Embodiments will now be explained with accompanying figures. Reference is first made to FIG. 1. FIG. 1 is a flow chart illustrating a method 100 for forming a water sterilization electrode according to one example embodiment. At 102, a conductive medium is heated to an elevated temperature in a heating apparatus. In one embodiment, the heating apparatus may include one of an oven, a furnace, a heating room, or other thermal devices. In some embodiments, the conductive medium may include one of a macro porous or non-porous conductive mesh, foam, film, or sheet, which may be made of one or more materials including silver, copper, nickel, silicon, MoS2, or other suitable conductive materials. The conductive medium may be placed in the heating apparatus in vertical, horizontal or other directions. In some embodiments, one or more conductive media may be placed on a rack, a shelf, a holder, or other supports that can carry the conductive media for processing in the heating apparatus. The conductive medium may be in various shapes, e.g., square, round, or polygon, and various size. While one or more conductive media are placed on a rack, a shelf, a holder, or other supports, they may be stacked or in separate pieces.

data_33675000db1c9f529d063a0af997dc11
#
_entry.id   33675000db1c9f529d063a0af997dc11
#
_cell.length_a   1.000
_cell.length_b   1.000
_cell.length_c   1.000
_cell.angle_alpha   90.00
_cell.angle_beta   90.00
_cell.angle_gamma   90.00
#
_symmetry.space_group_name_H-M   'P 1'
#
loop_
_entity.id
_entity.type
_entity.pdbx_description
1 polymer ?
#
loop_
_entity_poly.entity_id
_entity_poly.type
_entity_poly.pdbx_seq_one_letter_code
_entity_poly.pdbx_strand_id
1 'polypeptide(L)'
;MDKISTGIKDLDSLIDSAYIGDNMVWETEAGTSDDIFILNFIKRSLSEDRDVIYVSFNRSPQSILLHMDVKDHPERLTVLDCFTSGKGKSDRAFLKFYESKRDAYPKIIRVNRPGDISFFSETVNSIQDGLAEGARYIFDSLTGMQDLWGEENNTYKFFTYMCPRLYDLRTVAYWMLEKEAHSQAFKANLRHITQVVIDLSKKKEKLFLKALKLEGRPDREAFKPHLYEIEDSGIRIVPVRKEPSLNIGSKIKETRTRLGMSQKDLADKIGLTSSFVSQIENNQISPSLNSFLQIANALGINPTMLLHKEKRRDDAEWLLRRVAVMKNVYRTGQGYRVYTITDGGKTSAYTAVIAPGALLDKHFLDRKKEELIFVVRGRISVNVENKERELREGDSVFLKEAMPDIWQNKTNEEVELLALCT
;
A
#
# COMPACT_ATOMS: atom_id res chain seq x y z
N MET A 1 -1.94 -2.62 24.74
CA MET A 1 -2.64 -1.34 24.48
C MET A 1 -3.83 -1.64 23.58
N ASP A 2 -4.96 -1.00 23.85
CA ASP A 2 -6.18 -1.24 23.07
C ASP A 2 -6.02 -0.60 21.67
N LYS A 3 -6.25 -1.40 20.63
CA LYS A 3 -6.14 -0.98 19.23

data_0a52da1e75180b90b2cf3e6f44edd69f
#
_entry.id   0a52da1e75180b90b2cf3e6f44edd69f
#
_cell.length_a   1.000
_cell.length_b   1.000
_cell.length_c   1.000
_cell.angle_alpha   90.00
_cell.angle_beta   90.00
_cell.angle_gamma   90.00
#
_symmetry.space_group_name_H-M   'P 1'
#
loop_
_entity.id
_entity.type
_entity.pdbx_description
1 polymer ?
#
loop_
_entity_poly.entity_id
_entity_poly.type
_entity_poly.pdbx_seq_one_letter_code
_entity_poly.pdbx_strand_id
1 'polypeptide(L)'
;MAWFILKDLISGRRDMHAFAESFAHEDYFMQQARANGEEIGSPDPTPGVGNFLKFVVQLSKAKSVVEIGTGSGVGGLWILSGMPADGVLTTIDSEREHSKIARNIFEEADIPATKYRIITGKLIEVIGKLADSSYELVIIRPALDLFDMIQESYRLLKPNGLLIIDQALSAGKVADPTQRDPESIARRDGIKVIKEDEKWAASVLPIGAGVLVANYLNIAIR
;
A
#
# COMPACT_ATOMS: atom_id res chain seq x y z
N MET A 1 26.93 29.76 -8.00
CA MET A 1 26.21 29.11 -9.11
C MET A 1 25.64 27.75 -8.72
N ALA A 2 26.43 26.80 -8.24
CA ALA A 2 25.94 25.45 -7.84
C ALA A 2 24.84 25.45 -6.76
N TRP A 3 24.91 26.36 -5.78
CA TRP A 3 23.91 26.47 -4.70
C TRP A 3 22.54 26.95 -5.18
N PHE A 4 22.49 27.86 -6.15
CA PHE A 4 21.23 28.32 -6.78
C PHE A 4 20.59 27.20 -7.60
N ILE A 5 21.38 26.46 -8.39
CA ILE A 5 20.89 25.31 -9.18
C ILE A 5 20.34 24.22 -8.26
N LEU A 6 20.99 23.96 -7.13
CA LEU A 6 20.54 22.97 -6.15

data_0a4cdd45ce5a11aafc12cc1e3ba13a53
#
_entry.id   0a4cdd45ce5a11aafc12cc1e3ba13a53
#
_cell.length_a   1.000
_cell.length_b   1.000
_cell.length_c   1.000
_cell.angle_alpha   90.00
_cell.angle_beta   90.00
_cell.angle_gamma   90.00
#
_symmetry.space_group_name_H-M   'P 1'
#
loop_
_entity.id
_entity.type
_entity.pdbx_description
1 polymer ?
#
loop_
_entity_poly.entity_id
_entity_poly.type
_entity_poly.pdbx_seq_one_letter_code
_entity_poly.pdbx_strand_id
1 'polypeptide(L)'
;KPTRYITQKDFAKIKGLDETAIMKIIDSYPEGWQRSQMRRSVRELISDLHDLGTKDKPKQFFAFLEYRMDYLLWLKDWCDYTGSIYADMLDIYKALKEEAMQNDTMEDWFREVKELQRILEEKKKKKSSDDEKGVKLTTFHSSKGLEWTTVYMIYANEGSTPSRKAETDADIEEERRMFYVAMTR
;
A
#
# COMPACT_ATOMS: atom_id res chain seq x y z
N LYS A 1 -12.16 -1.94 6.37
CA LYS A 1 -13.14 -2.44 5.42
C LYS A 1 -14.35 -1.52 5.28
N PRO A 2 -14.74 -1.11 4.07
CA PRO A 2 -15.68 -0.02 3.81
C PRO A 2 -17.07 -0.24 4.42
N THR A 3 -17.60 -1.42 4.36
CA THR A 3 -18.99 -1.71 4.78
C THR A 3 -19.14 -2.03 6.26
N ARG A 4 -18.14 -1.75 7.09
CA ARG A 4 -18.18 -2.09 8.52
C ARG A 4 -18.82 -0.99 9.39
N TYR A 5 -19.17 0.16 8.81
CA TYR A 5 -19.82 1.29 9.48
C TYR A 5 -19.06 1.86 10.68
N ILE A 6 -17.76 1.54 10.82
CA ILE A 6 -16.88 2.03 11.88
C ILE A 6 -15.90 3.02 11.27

In some embodiments, the elevated temperature is about 200-1000° C. For example, the heating apparatus may be ramped up to 200-1000° C. at 2-30° C./min. The conductive media may be placed in the heating apparatus while the temperature in the heating apparatus is ramped up or after the internal temperature of the heating apparatus reaches a target elevated temperature.

At 104, oxide nanostructures are grown on the conductive medium at the elevated temperature by supplying one or more oxidizing gases to the heating apparatus. To produce an effective water sterilization electrode, the conductive medium is provided with nanostructures. For example, oxide nanostructures may be grown on the conductive medium by oxidizing the surface of the conductive medium. In some embodiments, the oxide nanostructures are grown by supplying one or more oxidizing gases to the heating apparatus while the conductive medium is heated to the elevated temperature. The oxide nanostructures may be oxides of the conductive medium. In some embodiments, the elevated temperature is about 200-1000° C., about 200-900° C., about 200-800° C., about 200-700° C., about 200-600° C., about 200-500° C., about 200-400° C., about 200-300° C., about 300-1000° C., about 300-900° C., about 300-800° C., about 300-700° C., about 300-600° C., about 300-500° C., about 300-400° C., about 400-1000° C., about 400-900° C., about 400-800° C., about 400-700° C., about 400-600° C., about 400-500° C., about 500-1000° C., about 500-900° C., about 500-800° C., about 500-700° C., about 500-600° C., about 600-1000° C., about 600-900° C., about 600-800° C., about 600-700° C., about 700-1000° C., about 700-900° C., about 700-800° C., about 800-1000° C., about 800-900° C., or about 900-1000° C.